I. If the law for the Sabbath was given to man, and binding upon him in a state of innocency, before there was any ceremony or type of Christ instituted : (for then men did not need a Redeemer, nor any rite or type relative to him) then consequently this command was not ceremonial, nor abolished by Christ's coming, but is of moral and per: petual obligation ; but the former is true; and therefore the latter. The consequence of the first proposition is certain, for the reasons mentioned ; and also from this, that the Sabbath was appointed to Adam on a moral ground, which obliges all his posterity, viz. That he might have freedom and opportunity ter the solemn worship of God, without any diversion from worldly things. For Adam, in his best estate, being but a finite creature, could not be intensely taken up with spiritual and temporal things both at once'; his ordinary employment of dressing the garden, would in some measure have diverted his mind, that he could not wholly give himself to devotion, and the solemn worship of his Maker: wherefor God saw it fit he should have a day set apart, wherein he might have an uninterrupted freedom for it. Now, if Adam needed a Sabbath for the grounds above mentioned ; much more do we need

one, who are not only finite creatures. but corrupt also ; and have so little grace and strength for spiritual employments, and so many corruptions, temptations and allure. ments, to draw our hearts from God through the week, which he had not.

Philip Limbroch and other anti-sabbatarians, have no way to answer his argument, but by denying such an early institution of the Sabbath, and asserting, that it was not appointed till the time of Moses, when the ceremonies were instituted. But the contrary is evident from several texts.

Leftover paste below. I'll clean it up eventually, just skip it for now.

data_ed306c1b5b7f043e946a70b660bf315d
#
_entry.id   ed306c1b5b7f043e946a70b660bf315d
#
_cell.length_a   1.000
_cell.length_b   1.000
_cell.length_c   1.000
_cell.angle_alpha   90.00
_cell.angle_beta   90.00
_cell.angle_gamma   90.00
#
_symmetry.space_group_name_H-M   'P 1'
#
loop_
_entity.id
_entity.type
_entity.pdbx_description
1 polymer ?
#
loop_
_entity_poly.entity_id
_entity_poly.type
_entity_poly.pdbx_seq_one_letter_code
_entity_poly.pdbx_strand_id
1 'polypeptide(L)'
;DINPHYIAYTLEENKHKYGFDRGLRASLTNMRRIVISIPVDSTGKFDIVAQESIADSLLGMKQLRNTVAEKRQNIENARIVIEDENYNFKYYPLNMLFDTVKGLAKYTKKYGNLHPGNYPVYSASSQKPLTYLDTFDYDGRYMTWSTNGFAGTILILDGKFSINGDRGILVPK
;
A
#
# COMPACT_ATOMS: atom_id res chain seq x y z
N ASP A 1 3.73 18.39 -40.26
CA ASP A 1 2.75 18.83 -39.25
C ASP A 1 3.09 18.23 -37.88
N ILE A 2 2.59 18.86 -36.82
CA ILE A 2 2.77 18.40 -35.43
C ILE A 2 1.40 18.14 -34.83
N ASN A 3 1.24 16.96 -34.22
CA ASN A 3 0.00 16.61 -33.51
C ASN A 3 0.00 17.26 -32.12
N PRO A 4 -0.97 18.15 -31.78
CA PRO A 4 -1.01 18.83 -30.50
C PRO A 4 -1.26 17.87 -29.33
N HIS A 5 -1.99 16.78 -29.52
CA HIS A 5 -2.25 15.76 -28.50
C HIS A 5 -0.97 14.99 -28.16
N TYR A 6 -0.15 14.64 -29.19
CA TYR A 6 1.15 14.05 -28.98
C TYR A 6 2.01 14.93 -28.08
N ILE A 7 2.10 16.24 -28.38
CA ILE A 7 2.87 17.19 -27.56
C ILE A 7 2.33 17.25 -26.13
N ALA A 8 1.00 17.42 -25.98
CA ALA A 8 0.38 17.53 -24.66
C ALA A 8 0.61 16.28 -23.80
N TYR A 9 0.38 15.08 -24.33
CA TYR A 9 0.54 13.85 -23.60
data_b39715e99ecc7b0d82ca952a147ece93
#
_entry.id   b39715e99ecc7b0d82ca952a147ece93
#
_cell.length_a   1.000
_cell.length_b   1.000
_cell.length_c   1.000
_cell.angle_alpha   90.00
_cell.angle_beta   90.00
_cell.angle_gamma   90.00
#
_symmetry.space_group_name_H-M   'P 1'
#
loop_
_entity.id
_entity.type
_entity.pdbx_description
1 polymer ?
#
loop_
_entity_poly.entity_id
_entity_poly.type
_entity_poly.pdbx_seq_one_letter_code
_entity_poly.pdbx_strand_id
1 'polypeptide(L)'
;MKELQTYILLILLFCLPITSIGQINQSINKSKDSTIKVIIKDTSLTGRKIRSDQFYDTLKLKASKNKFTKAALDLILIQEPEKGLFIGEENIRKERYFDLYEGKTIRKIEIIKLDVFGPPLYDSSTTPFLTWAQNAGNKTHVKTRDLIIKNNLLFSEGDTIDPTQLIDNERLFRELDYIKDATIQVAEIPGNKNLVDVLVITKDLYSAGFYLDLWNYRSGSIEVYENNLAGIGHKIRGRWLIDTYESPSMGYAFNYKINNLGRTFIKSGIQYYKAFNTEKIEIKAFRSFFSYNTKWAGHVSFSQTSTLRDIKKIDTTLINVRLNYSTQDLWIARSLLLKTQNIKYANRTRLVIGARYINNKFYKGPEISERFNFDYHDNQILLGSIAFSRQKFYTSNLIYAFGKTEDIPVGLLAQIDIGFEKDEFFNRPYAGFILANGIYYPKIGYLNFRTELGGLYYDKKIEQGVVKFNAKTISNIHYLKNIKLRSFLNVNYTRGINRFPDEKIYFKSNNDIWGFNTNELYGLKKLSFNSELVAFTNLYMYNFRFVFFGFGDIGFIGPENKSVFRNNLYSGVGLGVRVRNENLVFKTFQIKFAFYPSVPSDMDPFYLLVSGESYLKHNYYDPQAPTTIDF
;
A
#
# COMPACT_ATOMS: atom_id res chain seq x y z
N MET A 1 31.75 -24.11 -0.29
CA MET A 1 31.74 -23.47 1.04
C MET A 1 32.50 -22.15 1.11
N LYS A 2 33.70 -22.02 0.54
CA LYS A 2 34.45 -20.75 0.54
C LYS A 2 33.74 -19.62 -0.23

1. From Gen. ii. 3. where we are told, before man's fall, or any word of it, that “God blessed the seventh day, and sanctified it, because that in it he had rested from all his work.” Now, the scripture notion of sanctifying any thing, is to separate and set it apart from common to sacred uses and purposes. And so it is plain from this text, that God from the beginning of the world, did sanetify and set apart one day in seven to be observed by all mankind, as a day of sacred rest, a day solemnly consecrated to his worship and service: and to lay a tie on us to observe it, we have God's example, of resting this day from all his werk, set before our eyes. And seeing God from the beginning of the world had a church in it, who would certainly join together in performing public worship and service to him; they behoved to have set times for it, and consequently a Sabbath : And what day so fit for that purpose, as the day which God hath sanctified for sacred rest? That this was the ancient practice, may be inferred from Gen. iv. 3, 4. where we read of Cain and Abel bringing their offerings to the Lord, which was an instance of public worship. And ver. 3. it is said, In process of time, they brought offerings, &c. Now, these words, In process of time, may be as well rendered from the Hebrew, At the end of days, and so it is in the margin of bibles. Now, by the end of days, must be meant the period of working days, which we call a week : and so it was on the seventh day, when solemn worship was (according to divine institution) to be performed, that men brought their offerings to the Lord. That God's rest on this day was examplary to all mankind, appears from his taking six several days to perform his works of crea. tion, and the distinct recording of each day's work, and his resting upon the seventh day. Certainly it had been